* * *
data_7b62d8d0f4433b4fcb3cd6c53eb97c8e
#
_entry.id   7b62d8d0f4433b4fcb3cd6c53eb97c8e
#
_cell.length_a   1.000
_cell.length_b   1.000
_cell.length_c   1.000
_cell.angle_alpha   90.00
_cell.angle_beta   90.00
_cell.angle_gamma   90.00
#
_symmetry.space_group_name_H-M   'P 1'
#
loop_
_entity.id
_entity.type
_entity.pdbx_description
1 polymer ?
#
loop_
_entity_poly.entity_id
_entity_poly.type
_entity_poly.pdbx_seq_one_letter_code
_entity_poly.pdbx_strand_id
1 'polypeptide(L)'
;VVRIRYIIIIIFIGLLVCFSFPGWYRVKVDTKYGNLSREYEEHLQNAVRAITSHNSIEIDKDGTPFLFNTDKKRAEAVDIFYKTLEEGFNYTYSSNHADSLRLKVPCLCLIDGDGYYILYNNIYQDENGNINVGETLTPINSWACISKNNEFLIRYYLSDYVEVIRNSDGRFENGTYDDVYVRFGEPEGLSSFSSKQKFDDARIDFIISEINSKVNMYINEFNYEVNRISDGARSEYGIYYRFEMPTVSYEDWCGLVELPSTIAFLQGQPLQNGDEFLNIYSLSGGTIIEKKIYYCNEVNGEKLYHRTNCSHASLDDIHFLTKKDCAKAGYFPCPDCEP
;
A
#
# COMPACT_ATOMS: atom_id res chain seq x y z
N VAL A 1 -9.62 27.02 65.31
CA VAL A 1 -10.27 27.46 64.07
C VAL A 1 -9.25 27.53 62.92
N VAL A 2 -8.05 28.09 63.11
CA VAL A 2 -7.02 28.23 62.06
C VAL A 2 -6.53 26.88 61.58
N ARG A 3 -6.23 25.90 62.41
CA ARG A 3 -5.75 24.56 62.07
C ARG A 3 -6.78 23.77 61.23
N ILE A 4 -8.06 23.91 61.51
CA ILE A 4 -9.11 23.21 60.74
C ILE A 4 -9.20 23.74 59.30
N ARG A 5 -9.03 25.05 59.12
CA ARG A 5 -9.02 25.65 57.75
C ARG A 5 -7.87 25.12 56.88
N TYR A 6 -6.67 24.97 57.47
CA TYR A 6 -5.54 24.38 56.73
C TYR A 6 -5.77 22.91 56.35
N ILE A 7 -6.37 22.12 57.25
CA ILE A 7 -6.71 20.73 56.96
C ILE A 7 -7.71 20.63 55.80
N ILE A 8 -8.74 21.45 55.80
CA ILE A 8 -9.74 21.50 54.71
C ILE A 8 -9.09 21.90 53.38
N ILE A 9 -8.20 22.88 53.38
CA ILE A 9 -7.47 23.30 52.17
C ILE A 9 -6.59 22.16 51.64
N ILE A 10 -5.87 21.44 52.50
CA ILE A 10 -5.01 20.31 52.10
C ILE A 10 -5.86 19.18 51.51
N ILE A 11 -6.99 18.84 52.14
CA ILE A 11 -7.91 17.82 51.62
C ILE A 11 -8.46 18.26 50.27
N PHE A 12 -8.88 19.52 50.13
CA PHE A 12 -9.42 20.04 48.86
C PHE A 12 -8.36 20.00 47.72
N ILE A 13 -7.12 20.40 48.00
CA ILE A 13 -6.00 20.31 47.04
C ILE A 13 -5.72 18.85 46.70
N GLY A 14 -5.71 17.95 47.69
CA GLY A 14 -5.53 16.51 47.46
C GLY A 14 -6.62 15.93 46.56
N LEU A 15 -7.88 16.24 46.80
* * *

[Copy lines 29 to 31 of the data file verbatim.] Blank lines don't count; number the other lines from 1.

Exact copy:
#
# COMPACT_ATOMS: atom_id res chain seq x y z
N VAL A 1 -9.62 27.02 65.31